Friday, March 12, 2010

There has to be a better use for paper

The Korean newspaper that I look to for information is the Chosun Ilbo, though you could just as easily choose one of the other major newspapers in Korea (Dong-A Ilbo, Joongang Ilbo, Hankyoreh). What amazes me about the Korean English-language media is its complete disconnect with Korea. If you read one of those newspapers in Korean, you'll get a sense of what the major issues are in Korea.

For example, on the Chosun Ilbo's website right now, you will see about a dozen stories about the murder of a middle school student in Busan and the subsequent manhunt and arrest of her killer. Then, there are a couple of article about politician Park Geun-Hye, North Korea and various international issues.

In English, you'll get a bunch of stories about the planned 2012 handover of control over US troops in Korea to Korean command. There are articles headlined "Global Businesses Exit Japan", "Number of Korean Billionaires Nearly Triples" and various miscellaneous topics.

Now, the Chosun Ilbo is just one newspaper, and the English edition is online-only, so let's look at the Dong-A Ilbo, which goes from reporting about the major stories to a miscellaneous collection of stories discussing the aftermath of the Busan rape and murder, a picture of aid going to North Korea, an article about the debt of the Land Housing Corporation and a North Korean financier in Switzerland leaving the country.

This, too, is online-only, so let's look at the English-language newspapers that have no purpose but to write in English. The list of headlines at the Korea Times is "Allies Ready to Remove N. Korean Nukes", "Seoul Needs Romantic 'Storytelling' to Be Attractive City", "Arrest Warrant Sought for Busan Murder Suspect", "Korea, Denmark Agree to Boost Partnership", and so on. The articles at the Korea Herald are better, at least right now.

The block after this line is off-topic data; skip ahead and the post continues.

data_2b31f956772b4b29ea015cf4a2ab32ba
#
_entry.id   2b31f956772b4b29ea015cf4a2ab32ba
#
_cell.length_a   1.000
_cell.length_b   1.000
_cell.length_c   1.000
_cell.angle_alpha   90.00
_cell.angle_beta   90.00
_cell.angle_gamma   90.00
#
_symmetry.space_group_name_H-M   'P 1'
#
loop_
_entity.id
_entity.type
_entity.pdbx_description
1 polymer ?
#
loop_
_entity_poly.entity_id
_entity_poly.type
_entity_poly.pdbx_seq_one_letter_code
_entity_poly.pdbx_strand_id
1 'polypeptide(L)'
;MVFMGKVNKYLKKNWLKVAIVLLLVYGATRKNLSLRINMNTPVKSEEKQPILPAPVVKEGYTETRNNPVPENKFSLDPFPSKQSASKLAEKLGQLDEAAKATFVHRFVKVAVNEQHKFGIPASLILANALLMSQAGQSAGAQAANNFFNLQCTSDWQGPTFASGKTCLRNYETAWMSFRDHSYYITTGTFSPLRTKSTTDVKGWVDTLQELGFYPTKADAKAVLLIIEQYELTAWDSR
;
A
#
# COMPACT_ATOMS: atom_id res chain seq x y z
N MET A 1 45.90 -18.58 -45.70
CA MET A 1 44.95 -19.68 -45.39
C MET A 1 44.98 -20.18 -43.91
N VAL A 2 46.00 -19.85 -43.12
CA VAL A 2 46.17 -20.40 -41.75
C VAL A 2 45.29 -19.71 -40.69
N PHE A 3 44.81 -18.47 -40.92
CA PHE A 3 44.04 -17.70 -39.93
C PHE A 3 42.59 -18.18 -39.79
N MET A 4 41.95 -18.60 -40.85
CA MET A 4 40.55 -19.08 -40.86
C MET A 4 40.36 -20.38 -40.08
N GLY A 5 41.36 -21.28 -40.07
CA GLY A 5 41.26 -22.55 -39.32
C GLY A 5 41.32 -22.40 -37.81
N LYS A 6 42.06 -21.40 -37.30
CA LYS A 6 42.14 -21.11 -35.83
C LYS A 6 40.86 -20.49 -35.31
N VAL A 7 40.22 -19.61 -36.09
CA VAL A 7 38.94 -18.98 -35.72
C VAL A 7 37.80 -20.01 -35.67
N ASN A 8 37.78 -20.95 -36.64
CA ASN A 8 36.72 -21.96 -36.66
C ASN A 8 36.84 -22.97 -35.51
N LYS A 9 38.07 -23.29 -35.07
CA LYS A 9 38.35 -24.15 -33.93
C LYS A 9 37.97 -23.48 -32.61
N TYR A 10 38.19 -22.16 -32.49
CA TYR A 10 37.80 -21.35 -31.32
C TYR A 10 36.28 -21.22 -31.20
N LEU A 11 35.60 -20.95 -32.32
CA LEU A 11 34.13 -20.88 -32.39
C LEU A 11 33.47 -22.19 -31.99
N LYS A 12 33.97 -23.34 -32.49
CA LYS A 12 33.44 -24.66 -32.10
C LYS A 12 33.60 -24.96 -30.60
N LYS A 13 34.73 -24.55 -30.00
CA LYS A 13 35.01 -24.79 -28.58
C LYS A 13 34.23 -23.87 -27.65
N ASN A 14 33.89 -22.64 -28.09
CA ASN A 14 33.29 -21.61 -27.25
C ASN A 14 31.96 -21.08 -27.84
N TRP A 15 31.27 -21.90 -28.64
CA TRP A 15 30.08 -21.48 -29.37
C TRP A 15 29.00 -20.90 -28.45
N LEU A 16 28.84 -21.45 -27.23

Often, reading an English-language newspaper in Korea is a cross between reading an introductory and a promotional brochure for Korea. That's why I'd rather muddle through a Korean newspaper that I barely understand than read about Korea's improved ranking in some survey, or some other asinine projection, prediction or analysis that isn't news so much as it is boosterism.

1 comment:

Korean Rum Diary said...

"Often, reading an English-language newspaper in Korea is a cross between reading an introductory and a promotional brochure for Korea..."


"...that was written by a mentally deficient monkey."


The Korea Times is an embarrassment. The stories without spelling or grammatical errors are stolen from other publication, and their "world" section contains few articles that don't have the words "sex" or "nude" or "breast" in the headline.